1. Finally have dinner again at Chaiwali, now reopened in Harlem.
Harlem’s Chaiwali and its vindaloo lamb chops received enthusiastic praise from New York’s Adam Platt and a review from the New York Times before temporarily closing in January 2018. What was only supposed to last four or five weeks lasted much longer, and as the weeks stretched to months it became reasonable to wonder if you’d get to eat those lamb chops again. Well, here’s some good news to start the year for all you Harlem achari heads: Chaiwali is back in business, having reopened on December 20. Chef-owner Anita Trehan’s cooking is still just as eclectic, and you’ll find appetizers like the straight-up “just samosa” ($12) alongside kaal avocado chaat salad ($12) and okra pakoras ($13), plus mains and sides like mirchi mumbai prawns ($29) and lemon poha ($9.50), and desserts including Alice’s rum pudding with biscuit caramel and espresso cream ($13.50).
2. Head to Stephen Starr’s newest restaurant.
’Tis the season for chicken Kiev. The butter-stuffed, breaded chicken filet is on the menu at restless restaurateur Stephen Starr’s new Verōnika at Fotografiska, which opens on January 3 in the New York location of the Stockholm-based photography museum. Inspired by everything from Viennese cafés to Parisian brasseries, the menu runs the gamut from consomme nana with parmesan zwieback to lamb goulash with buttermilk spaetzle to salmon coulibiac with mushroom-dill duxelles.
3. Check out a new, no-frills diner in Brooklyn.
If New York City could make a New Year’s resolution, Grub would ask for it to be to continue the diner revival apace. Along with the opening of the 24-hour Soho Diner in December, New York got a notable new diner in Rosalu. The diner quietly opened in November, but it has pedigree. The owner is Matthew Hamilton, who you may remember from Lulu & Po, a Fort Greene favorite and a place New York’s Underground Gourmet called “a lovely little restaurant” before it closed in 2017. Like Soho Diner, Rosalu isn’t reinventing the diner wheel, Hamilton just seems to be trying to fine-tune. At the restaurant, there’s plenty of classic diner dishes like a French omelet ($14), steel-cut oats with dates and cream ($8), a turkey Club sandwich ($14), and milkshakes. Hamilton doesn’t stray too far, but you’ll find some less typical diner dishes like a bacon-wrapped Tijuana hot dog with fries ($14 for two hot dogs) and shrimp and grits ($16). And, yes, there’s bottomless coffee ($3).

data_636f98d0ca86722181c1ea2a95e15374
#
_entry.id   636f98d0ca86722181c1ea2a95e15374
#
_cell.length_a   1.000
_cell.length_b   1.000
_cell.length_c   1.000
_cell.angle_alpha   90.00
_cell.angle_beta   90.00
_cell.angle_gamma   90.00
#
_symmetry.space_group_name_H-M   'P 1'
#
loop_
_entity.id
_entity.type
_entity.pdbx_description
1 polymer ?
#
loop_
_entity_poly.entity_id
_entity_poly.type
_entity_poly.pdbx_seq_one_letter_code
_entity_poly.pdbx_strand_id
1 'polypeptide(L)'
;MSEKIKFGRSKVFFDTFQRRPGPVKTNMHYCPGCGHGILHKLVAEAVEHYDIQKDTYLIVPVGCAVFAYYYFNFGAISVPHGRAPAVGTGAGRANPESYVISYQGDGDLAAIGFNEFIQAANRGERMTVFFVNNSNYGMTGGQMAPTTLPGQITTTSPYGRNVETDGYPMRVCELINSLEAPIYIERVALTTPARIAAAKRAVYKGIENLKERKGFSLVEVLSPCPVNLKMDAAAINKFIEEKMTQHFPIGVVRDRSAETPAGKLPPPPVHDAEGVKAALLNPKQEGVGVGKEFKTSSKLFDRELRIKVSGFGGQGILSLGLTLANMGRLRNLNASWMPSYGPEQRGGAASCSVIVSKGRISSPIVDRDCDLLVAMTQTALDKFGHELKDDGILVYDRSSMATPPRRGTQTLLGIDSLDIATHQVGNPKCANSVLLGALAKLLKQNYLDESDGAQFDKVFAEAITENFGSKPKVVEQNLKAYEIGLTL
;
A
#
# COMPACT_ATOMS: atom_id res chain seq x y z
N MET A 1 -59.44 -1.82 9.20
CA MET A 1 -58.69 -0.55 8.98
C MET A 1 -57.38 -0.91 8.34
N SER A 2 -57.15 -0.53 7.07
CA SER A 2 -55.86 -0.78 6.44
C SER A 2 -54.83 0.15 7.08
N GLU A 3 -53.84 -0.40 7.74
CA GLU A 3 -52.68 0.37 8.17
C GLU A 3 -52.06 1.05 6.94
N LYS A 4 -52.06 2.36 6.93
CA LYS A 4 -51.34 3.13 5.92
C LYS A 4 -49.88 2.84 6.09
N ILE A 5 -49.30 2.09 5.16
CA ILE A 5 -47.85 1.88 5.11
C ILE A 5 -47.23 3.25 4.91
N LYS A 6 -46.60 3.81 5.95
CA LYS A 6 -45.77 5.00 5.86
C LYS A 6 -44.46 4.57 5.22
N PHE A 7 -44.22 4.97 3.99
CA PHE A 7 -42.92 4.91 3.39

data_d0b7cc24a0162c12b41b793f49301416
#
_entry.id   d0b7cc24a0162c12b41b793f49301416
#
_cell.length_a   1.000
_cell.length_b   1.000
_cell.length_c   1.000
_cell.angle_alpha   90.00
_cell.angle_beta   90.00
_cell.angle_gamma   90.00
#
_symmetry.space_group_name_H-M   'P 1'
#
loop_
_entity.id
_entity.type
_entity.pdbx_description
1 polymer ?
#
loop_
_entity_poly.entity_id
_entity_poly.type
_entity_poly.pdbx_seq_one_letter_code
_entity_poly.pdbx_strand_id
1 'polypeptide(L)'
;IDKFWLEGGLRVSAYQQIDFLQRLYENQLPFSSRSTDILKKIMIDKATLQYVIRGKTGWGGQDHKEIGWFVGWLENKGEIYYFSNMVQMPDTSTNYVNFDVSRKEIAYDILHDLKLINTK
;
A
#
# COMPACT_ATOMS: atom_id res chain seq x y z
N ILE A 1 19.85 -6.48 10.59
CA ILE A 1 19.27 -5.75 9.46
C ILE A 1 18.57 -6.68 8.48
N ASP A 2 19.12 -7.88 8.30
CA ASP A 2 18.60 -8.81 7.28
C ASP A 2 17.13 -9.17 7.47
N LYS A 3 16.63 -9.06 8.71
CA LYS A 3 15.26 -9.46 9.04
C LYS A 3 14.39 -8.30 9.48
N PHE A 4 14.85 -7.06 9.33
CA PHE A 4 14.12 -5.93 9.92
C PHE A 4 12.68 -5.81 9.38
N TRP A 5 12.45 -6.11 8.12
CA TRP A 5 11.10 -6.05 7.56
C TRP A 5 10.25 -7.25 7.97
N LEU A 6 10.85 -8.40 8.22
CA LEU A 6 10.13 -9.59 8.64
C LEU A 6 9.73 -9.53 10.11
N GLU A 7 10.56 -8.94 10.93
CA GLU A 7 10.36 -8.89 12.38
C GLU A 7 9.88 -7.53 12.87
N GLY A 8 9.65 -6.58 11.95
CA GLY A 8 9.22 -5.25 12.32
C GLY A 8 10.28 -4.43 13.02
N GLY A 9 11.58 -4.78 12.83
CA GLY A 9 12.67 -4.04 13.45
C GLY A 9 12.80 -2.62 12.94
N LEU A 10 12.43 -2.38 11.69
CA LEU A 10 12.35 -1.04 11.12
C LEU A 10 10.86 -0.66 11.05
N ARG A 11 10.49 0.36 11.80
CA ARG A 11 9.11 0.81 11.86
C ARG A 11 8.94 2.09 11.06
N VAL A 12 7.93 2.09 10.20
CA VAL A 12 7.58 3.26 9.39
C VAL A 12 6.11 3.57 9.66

4. Book your next uptown omakase dinner.
Sushi chef Don Pham is crossing Central Park on January 15. He’s bringing his popular, 24-seat Upper East Side restaurant Sushi Ishikawa to West 80th Street on the Upper West Side, where he’ll serve a 15-course ($125) and 16-seat course ($155) menu. Expect dishes like lobster shiso, grilled lobster with lobster miso and ikura shiso leaf tempura, and Hokkaido sea scallop with cod fish milt tempura and uni, and uni miso sauce. Dinner is definitely not cheap, but it’s a much more affordable option than, say, Masa down at Columbus Circle.
5. Drink Singapore Slings and roti for brunch in Gramercy.
Gramercy’s Laut Singapura has added cocktails (all $15) to its repertoire including the Singapore Sling, the gin and Cherry Heering classic, as well as riffs including the Black Old-Fashioned. On weekends, they’ll introduce breakfast favorites from Singapore, like roti gala with curry chicken ($15, comes with beer or wine) and nasi lemak ($25, comes with beer or wine), and spins on American dishes, such as the chicken with a Hong Kong bubble waffle and kayak jam ($25).
6. Check out a new Roman pasta happy hour.